SRINAGAR: Since the early 1990s, Pakistan government has been allotting about 100 seats annually in MBBS and other professional courses in its institutions for Kashmiri students whose kin have been martyred or those who have been associated with the resistance movement. Do the deserving candidates get their due? Resistance leaders say they do but a significant share of these seats is also either “sold” to those who do not meet the criteria.
Apart from MBBS course, which is the major chunk of the quota, admissions are given to Kashmiri students in engineering, BTech, dentistry and veterinary sciences.
Hurriyat Conference (G) spokesman Ayaz Akbar said the undivided Hurriyat Conference had set up a body exclusively for processing such admissions. No leader of any constituent organisation of the Hurriyat had a say in the admissions, he added.
Children of police officers and bureaucrats were recommended by none other than Hurriyat leaders. I think hardly five to ten per cent of the seats have gone to the kin of martyrs
“Initially, the quota reached the deserving candidates, but that did not last long. If there were five seats, there were hundreds of claimants. The standard of the selection process declined,” Akbar said.
He said that Hurriyat (G) chairman Syed Ali Geelani has never had anything to do with the admissions ever since he formed his own resistance group, Tehreek-e-Hurriyat.
“These days there is no fair distribution. I have heard that many lower-rung leaders who are allotted one or two seats every year might have taken small donations from people,” said another Hurriyat leader on condition of anonymity.
He added that in the absence of a system, there is ample scope for nepotism and corruption.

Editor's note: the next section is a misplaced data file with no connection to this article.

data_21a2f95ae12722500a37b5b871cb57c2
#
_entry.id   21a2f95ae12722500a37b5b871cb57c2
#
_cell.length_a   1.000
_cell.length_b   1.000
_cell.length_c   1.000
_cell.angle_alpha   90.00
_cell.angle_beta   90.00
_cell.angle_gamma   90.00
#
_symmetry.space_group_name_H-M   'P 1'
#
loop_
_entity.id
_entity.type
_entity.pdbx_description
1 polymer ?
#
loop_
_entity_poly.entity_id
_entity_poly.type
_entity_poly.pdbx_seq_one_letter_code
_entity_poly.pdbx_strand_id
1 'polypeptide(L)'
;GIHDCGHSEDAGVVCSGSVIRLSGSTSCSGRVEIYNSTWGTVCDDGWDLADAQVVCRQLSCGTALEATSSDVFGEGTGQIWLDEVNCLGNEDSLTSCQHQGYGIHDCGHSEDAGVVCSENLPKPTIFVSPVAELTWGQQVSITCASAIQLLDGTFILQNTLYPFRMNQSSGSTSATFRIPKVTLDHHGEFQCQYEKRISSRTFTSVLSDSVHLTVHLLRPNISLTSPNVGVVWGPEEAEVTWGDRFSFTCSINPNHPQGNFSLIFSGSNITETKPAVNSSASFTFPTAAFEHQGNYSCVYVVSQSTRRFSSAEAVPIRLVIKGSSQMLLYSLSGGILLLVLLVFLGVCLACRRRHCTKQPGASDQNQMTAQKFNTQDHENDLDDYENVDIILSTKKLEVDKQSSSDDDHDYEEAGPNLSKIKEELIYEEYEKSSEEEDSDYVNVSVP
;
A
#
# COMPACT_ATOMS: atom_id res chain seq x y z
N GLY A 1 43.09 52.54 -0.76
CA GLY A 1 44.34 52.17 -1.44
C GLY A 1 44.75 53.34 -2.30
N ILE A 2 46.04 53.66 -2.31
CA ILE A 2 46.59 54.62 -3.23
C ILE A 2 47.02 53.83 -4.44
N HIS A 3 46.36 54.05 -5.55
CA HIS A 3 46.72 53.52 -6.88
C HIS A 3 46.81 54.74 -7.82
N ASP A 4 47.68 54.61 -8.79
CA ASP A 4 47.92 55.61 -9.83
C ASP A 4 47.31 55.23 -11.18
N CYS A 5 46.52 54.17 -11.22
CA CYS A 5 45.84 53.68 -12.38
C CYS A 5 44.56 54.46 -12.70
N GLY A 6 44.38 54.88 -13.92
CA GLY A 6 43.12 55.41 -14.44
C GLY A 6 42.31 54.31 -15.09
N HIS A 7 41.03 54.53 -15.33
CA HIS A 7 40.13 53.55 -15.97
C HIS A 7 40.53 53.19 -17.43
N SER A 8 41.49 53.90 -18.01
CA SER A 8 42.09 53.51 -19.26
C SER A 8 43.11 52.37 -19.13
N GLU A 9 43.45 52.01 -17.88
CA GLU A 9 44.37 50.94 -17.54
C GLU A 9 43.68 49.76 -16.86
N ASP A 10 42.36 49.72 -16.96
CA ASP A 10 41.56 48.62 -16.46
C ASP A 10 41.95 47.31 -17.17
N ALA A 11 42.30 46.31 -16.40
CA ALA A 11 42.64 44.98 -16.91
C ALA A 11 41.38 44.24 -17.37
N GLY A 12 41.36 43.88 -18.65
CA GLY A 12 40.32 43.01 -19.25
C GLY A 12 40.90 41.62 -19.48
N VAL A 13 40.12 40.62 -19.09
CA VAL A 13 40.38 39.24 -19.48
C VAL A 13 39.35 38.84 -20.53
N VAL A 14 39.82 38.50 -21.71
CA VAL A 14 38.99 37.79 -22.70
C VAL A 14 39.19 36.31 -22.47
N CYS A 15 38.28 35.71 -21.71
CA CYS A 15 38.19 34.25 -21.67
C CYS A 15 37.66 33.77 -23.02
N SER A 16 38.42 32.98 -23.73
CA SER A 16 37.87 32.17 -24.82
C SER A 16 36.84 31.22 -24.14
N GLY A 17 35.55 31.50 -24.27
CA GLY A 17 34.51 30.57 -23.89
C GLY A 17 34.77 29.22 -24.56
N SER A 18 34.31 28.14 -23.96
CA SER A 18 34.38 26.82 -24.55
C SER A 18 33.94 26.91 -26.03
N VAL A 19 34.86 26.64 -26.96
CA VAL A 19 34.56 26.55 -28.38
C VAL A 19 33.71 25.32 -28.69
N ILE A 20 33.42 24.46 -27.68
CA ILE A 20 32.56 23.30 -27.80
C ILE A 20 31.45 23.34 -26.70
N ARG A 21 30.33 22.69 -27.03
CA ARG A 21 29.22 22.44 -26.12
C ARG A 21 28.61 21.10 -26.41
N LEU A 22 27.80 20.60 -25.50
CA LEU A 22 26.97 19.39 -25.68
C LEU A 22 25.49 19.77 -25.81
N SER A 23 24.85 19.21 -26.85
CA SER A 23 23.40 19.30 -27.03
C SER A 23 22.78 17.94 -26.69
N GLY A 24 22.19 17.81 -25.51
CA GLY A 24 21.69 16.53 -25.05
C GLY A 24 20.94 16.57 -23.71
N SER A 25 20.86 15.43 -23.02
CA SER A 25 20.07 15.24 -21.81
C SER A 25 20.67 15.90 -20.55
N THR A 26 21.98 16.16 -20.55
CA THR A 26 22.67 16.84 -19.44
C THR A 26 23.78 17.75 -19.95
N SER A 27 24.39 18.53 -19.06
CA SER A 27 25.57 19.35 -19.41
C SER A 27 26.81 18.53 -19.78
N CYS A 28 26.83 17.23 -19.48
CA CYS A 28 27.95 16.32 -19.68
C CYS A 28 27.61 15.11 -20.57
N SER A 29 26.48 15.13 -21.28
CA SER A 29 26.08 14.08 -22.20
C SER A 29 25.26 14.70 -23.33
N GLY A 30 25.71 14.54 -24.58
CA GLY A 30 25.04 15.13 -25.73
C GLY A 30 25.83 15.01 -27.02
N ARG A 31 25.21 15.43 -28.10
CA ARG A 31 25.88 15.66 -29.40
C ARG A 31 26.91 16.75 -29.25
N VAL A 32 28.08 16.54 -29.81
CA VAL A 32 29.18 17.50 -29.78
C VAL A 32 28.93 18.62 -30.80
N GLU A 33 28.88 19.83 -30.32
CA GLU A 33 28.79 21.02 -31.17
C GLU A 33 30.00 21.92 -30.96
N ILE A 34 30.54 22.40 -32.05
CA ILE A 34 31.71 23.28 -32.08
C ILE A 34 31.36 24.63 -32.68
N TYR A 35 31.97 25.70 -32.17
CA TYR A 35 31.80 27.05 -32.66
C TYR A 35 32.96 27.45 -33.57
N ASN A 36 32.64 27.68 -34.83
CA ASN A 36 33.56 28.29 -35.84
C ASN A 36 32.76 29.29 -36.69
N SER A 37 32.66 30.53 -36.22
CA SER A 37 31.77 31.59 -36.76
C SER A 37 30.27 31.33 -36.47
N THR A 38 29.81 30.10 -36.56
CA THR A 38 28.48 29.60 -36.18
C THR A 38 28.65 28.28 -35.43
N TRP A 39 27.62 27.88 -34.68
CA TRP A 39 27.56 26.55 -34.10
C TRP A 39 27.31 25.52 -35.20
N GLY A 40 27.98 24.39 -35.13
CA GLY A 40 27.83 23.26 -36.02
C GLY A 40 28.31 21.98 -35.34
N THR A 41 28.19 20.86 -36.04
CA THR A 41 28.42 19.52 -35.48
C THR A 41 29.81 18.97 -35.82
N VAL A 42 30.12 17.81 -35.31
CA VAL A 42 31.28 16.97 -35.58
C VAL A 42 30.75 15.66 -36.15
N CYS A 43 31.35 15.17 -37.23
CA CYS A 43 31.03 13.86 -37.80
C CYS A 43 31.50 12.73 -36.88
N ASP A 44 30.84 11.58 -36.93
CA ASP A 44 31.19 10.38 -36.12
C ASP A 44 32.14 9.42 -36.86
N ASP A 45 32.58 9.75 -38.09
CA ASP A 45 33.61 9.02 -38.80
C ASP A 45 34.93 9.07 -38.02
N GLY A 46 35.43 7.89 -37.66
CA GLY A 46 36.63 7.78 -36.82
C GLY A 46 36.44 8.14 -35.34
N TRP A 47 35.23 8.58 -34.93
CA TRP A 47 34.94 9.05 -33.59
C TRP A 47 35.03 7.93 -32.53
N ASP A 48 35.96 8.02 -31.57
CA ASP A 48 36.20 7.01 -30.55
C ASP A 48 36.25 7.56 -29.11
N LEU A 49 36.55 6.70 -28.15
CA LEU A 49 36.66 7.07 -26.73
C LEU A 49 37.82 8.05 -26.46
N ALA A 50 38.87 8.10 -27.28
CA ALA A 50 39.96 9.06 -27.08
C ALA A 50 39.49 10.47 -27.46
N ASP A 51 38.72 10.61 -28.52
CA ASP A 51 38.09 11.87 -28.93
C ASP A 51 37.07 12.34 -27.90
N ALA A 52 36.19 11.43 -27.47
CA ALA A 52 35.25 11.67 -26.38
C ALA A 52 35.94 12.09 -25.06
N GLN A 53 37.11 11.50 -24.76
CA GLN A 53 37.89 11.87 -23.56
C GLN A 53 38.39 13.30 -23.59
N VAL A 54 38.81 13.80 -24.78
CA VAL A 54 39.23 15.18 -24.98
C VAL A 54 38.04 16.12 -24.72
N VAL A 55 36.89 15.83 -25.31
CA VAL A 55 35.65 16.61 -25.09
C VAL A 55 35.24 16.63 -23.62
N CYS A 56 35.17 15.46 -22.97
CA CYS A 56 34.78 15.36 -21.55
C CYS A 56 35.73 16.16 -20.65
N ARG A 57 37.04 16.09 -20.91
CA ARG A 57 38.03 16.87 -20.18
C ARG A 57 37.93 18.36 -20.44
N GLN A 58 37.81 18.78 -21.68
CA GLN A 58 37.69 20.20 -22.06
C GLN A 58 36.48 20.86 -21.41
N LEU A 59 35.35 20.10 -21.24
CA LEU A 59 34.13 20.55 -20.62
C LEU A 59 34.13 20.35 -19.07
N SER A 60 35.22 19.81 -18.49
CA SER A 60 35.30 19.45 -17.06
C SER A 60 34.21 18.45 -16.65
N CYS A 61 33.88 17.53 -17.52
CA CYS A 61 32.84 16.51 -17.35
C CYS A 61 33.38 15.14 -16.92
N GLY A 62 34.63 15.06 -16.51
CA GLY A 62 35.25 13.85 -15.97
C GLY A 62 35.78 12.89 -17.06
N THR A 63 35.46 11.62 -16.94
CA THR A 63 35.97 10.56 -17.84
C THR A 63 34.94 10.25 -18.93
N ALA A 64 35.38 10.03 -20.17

“Ideally the resistance leaders should hunt for the deserving students than wait for them to come because not many people are aware of the quotas,” he said.
This year, a Pakistani official dealing with these admissions said, 70 Kashmiri students have been provided admissions to MBBS and engineering courses. Some of these admissions are funded through scholarships provided by Pakistan government and ‘Azad Kashmir’ government, he said.
“Preference is given to the kin of martyrs,” he said.
However, a senior Hurriyat leader told Kashmir Reader that “it is common knowledge that there is rampant nepotism in these admissions”.
“Children of police officers and bureaucrats were recommended by none other than Hurriyat leaders. I think hardly five to ten per cent of the seats have gone to the kin of martyrs,” he said.
A veteran Hurriyat leader, however, said that by and large only the meritorious and deserving students are recommended by the resistance leaders.
“The letter of recommendation mentions the contribution of the kin of the student. Students’ academic merit is the key criterion. Contribution towards the freedom struggle only adds to the eligibility of a candidate. Leaders’ recommendations only ease visa process and other formalities,” he said.
Resistance leaders, he said, are sometimes faced with a dilemma of recommending a less bright student whose kin have contributed towards the struggle over an academically brilliant student whose family may not have contributed as much.
Hurriyat Conference (M) chairman Mirwaiz Umar Farooq, Democratic Freedom Party (DFP) chairman Shabir Ahmad Shah are among also recommends the students.
An official in one of the Hurriyats said that in the past, lower rung leaders would often bring the parents of non-deserving candidates to the top leadership and seek recommendations for their wards.
“Once the recommendation letter was signed by the top leader, the lower rung leader would then seek money from the parents. Some of them got exposed and over the time the top leadership became cautious. These days, I would say, the process is by and large fair,” he added.